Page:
'DJ Simpson has been described as 'a painter who doesn’t paint', and refers to his own work as 'drawing with electricity.' He is renowned for his large scale paintings which humorously reference grand works from the Abstract Expressionist canon, and the influence of painters such as Jackson Pollock and Willem de Kooning resonate playfully throughout his work.'
'Following a line in a work by DJ Simpson is a physical event that registers a relief surface, an event that seems neither a work of sculpture or painting. Some works lean against a wall, the height of a person or two, and others hang flat but all relate to a human scale and the uniform dimensions of industrial materials. The artist’s practice has its parallels with industrial practices and processes through the utilisation of an electric router machine and standardized units of wood and laminate. Even colour in DJ Simpson’s work can be thought of as industrial; colour is a readymade chosen by the artist. In the work of DJ Simpson, colour is a plastic form, not a pigment applied to the surface of an object but an object that is cut and scarred. The chiselled line in the readymade colour is an actual, concrete and physical detail.'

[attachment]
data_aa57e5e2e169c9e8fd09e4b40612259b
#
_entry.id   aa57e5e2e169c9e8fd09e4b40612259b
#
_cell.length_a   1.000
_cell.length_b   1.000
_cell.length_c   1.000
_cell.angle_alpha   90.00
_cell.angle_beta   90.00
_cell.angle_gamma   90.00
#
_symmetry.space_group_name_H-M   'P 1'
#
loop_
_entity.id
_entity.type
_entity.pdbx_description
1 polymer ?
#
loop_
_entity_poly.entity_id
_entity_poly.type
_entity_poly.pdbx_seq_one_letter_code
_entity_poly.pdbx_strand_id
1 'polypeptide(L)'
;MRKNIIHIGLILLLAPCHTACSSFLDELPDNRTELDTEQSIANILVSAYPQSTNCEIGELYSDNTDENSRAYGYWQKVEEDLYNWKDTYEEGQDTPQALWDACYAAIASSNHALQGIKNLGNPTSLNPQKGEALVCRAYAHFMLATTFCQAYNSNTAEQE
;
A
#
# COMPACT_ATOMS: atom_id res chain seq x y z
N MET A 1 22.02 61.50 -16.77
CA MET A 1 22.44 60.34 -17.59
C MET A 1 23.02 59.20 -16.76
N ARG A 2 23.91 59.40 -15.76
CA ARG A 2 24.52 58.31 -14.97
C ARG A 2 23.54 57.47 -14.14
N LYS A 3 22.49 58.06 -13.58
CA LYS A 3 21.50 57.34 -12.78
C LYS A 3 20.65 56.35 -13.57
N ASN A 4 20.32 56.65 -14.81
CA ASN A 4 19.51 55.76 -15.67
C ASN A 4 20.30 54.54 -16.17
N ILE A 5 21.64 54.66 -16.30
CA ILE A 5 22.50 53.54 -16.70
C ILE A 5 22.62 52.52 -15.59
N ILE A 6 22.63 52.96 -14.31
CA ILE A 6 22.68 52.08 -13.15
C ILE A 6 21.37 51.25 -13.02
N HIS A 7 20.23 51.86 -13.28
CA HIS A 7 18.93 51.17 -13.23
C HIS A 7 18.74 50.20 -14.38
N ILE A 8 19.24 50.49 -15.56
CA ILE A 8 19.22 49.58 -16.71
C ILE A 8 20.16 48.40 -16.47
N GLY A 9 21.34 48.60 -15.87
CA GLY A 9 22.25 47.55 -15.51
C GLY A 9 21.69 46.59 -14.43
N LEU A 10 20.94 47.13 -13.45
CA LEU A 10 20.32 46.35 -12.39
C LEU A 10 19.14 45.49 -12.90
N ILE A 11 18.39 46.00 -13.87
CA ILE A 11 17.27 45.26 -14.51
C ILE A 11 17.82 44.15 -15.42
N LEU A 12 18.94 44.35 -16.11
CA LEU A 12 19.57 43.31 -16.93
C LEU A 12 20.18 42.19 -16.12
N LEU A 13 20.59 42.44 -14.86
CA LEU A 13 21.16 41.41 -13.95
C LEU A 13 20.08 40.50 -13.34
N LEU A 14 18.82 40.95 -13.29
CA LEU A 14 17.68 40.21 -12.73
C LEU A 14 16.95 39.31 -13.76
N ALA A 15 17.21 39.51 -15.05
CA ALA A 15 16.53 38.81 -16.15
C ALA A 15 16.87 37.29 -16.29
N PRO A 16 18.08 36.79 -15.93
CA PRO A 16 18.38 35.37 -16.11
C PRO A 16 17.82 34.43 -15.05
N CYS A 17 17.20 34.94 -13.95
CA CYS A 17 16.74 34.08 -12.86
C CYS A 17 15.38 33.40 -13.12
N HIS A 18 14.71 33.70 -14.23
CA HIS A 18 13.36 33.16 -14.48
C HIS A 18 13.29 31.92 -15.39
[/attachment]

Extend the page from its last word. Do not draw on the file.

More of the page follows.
read full text by David Burrows